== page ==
North Korea’s ‘peace’ dogs spark political controversy in South Korea

North Korea’s ‘peace’ dogs spark political controversy in South Korea

North Korea’s ‘peace’ dogs spark political controversy in South Korea

Seoul, South Korea

A pair of dogs that gave away North Korea They are at the center of a political row in South Korea after the country’s former president announced he was abandoning them due to his successor’s apparent lack of legal and financial support for animal care.

Two white pungsan hounds, Gomi and SonggangThen-South Korean President Moon Jae-in was introduced by North Korean leader Kim Jong Un during peace talks in 2018.

The dogs have lived with Moon ever since, including after Yoon Suk-yeol succeeded him as president in May, even though they are legally owned by the state.

On Monday, Moon’s office said he was handing over the dogs to the Presidential Archives, accusing President Yoon of blocking the debate to provide a legal basis for the former president to keep them.

“Unlike the Presidential Archives and the Ministry of the Interior, the Office of the President appears to be opposed to leaving the care of the Pungsan dogs to former President Moon,” Moon’s office said in a statement.

“Looking at the latest media publications, the presidential office does not have a good will for a simple solution to this issue. Are they hoping to put the blame on Moon? Or because they feel responsible for these pets. We are appalled to see the malice of the current administration on such a minor issue.”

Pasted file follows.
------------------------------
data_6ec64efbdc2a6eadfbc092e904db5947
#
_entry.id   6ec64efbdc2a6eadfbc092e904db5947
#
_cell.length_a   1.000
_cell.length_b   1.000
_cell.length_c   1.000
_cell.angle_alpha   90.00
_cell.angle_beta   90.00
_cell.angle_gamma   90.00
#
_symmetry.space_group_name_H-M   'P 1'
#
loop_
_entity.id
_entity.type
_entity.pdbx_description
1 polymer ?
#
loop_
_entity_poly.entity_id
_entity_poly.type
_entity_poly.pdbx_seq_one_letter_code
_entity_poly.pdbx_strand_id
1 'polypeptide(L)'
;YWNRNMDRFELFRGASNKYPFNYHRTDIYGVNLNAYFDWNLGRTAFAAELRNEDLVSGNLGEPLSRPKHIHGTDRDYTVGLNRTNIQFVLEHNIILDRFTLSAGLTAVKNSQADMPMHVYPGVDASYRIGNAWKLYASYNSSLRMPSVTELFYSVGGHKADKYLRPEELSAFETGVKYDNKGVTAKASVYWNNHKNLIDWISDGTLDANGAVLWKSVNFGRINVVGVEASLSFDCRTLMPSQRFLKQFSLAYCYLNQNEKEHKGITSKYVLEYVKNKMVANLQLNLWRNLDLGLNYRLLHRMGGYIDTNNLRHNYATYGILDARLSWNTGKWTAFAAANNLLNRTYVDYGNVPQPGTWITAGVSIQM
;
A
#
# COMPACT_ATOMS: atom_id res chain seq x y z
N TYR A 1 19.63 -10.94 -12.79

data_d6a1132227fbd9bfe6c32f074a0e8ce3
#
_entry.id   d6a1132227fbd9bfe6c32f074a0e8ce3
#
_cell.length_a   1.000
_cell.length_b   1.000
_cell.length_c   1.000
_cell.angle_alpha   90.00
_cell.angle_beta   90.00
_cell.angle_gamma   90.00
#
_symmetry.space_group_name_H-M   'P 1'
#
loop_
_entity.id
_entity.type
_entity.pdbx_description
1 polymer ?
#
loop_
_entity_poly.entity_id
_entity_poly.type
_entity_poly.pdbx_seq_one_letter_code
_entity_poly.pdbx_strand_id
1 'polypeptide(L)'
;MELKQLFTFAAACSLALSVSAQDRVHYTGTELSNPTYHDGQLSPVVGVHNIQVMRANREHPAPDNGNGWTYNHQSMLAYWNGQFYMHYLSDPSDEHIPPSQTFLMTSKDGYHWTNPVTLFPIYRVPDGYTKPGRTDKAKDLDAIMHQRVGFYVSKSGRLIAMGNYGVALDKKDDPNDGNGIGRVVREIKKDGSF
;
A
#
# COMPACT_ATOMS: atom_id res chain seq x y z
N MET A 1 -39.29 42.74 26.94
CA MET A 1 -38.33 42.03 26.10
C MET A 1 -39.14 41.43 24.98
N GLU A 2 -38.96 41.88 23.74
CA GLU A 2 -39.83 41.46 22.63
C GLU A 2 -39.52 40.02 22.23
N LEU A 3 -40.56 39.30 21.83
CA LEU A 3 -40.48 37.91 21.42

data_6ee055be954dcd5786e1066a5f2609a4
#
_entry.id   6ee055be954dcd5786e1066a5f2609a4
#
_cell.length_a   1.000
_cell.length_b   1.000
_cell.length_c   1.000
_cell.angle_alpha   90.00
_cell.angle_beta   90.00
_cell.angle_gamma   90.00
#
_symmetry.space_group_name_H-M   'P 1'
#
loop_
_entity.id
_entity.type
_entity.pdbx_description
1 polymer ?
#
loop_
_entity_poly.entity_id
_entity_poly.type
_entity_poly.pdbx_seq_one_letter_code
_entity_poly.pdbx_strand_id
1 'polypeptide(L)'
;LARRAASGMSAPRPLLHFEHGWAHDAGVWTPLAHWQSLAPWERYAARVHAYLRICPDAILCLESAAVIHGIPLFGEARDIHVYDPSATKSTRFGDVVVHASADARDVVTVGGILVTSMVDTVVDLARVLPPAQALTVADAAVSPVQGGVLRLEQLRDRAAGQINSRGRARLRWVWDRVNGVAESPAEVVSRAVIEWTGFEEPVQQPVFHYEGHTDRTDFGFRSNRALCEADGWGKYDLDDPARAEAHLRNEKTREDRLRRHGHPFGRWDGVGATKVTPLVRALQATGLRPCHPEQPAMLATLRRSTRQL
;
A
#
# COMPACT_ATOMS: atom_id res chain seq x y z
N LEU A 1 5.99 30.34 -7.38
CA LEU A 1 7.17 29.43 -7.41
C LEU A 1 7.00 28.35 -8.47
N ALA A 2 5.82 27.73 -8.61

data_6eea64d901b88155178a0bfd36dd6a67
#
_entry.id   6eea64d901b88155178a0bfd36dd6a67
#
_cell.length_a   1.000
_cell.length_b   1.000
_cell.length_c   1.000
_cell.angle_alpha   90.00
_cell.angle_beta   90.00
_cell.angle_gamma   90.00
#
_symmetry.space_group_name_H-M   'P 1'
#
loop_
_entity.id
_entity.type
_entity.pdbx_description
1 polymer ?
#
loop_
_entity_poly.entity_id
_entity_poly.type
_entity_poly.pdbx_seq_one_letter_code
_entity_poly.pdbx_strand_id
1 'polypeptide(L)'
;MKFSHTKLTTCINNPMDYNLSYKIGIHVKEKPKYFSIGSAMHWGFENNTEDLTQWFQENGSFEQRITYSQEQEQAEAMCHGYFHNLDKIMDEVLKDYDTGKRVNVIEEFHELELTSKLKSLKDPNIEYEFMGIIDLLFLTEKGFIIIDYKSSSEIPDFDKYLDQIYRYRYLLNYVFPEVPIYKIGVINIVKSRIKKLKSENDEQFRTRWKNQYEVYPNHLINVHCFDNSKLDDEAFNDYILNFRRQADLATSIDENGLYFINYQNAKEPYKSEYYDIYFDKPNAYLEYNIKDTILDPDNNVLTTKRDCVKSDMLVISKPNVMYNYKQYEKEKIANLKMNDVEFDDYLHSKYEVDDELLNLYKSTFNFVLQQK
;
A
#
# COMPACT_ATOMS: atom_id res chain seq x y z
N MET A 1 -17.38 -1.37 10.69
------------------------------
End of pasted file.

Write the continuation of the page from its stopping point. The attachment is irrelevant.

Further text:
North Korea’s ‘peace’ dogs spark political controversy in South Korea

The Ministry of Home Affairs and Security confirmed that the government is in talks with Moon to provide 2.5 million won ($1,800) in monthly subsidies for the animals.

President Yun, who already has four dogs and three cats, denied in a statement from his office on Monday that he had blocked Moon for keeping the dogs, saying discussions between relevant ministries were ongoing.

“It is not true that former President Moon Jae-in tried to find a basis to raise pungsan dogs, but the presidential office objected,” the statement said.

Dogs have historically been a symbol of cooling ties between the Koreas. In 2000, Kim Jong Il gave Kim Dae Jung two poongsan puppies named Uri and Dur. South Korea’s Leader Gives Two Chindo Dogs Peace and Reunification

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